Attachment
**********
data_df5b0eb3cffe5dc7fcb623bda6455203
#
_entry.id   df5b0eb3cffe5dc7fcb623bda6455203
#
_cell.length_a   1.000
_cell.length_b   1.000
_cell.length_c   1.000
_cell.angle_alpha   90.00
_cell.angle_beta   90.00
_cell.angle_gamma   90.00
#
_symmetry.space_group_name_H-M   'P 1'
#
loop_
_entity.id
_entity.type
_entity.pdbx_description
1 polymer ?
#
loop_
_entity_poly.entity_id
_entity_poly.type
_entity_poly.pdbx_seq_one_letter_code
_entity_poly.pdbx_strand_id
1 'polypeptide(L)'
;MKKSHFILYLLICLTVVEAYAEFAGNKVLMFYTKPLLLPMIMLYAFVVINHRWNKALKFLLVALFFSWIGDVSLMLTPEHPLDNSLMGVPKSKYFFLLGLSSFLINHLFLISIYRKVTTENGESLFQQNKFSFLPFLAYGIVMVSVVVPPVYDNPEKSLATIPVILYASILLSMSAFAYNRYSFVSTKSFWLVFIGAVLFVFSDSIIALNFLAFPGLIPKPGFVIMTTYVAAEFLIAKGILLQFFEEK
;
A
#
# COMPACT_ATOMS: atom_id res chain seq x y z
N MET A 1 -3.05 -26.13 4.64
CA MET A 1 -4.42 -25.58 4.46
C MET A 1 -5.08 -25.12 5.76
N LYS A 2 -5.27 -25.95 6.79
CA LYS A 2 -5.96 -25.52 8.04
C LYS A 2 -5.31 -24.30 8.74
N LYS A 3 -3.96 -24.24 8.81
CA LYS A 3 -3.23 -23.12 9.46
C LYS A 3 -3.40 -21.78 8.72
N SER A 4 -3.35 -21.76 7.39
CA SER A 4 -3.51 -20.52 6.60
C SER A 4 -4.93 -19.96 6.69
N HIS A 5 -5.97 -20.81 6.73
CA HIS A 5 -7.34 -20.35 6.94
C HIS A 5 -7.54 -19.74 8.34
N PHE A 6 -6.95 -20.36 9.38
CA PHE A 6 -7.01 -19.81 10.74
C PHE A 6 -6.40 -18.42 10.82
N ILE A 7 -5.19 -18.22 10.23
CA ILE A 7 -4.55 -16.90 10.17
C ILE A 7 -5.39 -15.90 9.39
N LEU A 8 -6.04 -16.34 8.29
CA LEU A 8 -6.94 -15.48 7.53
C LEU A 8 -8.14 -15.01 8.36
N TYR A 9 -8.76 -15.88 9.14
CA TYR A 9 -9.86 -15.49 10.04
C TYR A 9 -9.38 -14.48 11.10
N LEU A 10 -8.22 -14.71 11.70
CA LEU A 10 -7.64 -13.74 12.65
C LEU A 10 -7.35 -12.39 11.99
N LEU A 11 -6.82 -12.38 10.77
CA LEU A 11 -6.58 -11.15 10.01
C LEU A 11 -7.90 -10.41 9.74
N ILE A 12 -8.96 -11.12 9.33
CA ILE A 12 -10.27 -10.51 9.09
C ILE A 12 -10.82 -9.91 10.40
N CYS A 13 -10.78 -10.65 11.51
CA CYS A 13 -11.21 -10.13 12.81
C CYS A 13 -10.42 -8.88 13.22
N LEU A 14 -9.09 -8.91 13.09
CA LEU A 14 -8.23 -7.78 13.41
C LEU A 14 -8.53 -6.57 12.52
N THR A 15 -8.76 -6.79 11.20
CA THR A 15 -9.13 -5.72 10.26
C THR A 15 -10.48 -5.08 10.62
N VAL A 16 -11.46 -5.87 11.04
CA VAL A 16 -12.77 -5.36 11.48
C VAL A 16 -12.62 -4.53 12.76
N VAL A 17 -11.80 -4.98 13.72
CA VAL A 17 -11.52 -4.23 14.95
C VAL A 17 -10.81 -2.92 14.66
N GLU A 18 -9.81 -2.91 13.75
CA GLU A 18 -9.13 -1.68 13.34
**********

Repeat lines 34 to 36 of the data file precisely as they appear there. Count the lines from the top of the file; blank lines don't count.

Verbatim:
N LYS A 2 -5.27 -25.95 6.79
CA LYS A 2 -5.96 -25.52 8.04
C LYS A 2 -5.31 -24.30 8.74